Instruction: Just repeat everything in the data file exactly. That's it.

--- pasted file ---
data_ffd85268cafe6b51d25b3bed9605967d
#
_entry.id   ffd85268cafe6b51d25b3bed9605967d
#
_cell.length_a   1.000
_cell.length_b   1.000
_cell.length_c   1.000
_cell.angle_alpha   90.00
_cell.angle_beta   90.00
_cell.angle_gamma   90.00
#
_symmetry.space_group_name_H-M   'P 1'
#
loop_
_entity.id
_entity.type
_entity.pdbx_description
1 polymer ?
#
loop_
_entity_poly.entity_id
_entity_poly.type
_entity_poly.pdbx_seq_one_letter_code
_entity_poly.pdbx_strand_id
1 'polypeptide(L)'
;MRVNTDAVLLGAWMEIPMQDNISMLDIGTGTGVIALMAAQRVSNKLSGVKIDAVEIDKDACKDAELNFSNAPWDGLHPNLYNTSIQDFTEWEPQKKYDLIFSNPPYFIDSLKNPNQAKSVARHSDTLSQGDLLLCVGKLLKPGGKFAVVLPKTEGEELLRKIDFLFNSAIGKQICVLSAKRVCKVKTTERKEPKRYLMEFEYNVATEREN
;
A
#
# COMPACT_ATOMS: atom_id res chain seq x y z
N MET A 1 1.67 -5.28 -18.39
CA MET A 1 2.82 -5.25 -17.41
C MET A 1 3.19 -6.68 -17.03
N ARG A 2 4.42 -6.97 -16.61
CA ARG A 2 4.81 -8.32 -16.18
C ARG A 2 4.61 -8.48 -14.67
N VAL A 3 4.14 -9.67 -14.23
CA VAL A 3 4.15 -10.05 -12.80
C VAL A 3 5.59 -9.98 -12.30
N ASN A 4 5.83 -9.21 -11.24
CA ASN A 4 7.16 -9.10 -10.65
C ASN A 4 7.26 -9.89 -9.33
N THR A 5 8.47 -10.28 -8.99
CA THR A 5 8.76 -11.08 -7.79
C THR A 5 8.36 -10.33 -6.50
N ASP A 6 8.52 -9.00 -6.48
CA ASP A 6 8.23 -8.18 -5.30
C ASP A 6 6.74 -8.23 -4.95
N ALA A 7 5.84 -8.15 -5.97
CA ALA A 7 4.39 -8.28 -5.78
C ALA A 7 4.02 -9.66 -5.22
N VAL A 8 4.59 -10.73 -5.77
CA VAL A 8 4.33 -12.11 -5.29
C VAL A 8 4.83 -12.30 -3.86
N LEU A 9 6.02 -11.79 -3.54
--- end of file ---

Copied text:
data_ffd85268cafe6b51d25b3bed9605967d
#
_entry.id   ffd85268cafe6b51d25b3bed9605967d
#
_cell.length_a   1.000
_cell.length_b   1.000
_cell.length_c   1.000
_cell.angle_alpha   90.00
_cell.angle_beta   90.00
_cell.angle_gamma   90.00
#
_symmetry.space_group_name_H-M   'P 1'
#
loop_
_entity.id
_entity.type
_entity.pdbx_description
1 polymer ?
#
loop_
_entity_poly.entity_id
_entity_poly.type
_entity_poly.pdbx_seq_one_letter_code
_entity_poly.pdbx_strand_id
1 'polypeptide(L)'
;MRVNTDAVLLGAWMEIPMQDNISMLDIGTGTGVIALMAAQRVSNKLSGVKIDAVEIDKDACKDAELNFSNAPWDGLHPNLYNTSIQDFTEWEPQKKYDLIFSNPPYFIDSLKNPNQAKSVARHSDTLSQGDLLLCVGKLLKPGGKFAVVLPKTEGEELLRKIDFLFNSAIGKQICVLSAKRVCKVKTTERKEPKRYLMEFEYNVATEREN
;
A
#
# COMPACT_ATOMS: atom_id res chain seq x y z
N MET A 1 1.67 -5.28 -18.39
CA MET A 1 2.82 -5.25 -17.41
C MET A 1 3.19 -6.68 -17.03
N ARG A 2 4.42 -6.97 -16.61
CA ARG A 2 4.81 -8.32 -16.18
C ARG A 2 4.61 -8.48 -14.67
N VAL A 3 4.14 -9.67 -14.23
CA VAL A 3 4.15 -10.05 -12.80
C VAL A 3 5.59 -9.98 -12.30
N ASN A 4 5.83 -9.21 -11.24
CA ASN A 4 7.16 -9.10 -10.65
C ASN A 4 7.26 -9.89 -9.33
N THR A 5 8.47 -10.28 -8.99
CA THR A 5 8.76 -11.08 -7.79
C THR A 5 8.36 -10.33 -6.50
N ASP A 6 8.52 -9.00 -6.48
CA ASP A 6 8.23 -8.18 -5.30
C ASP A 6 6.74 -8.23 -4.95
N ALA A 7 5.84 -8.15 -5.97
CA ALA A 7 4.39 -8.28 -5.78
C ALA A 7 4.02 -9.66 -5.22
N VAL A 8 4.59 -10.73 -5.77
CA VAL A 8 4.33 -12.11 -5.29
C VAL A 8 4.83 -12.30 -3.86
N LEU A 9 6.02 -11.79 -3.54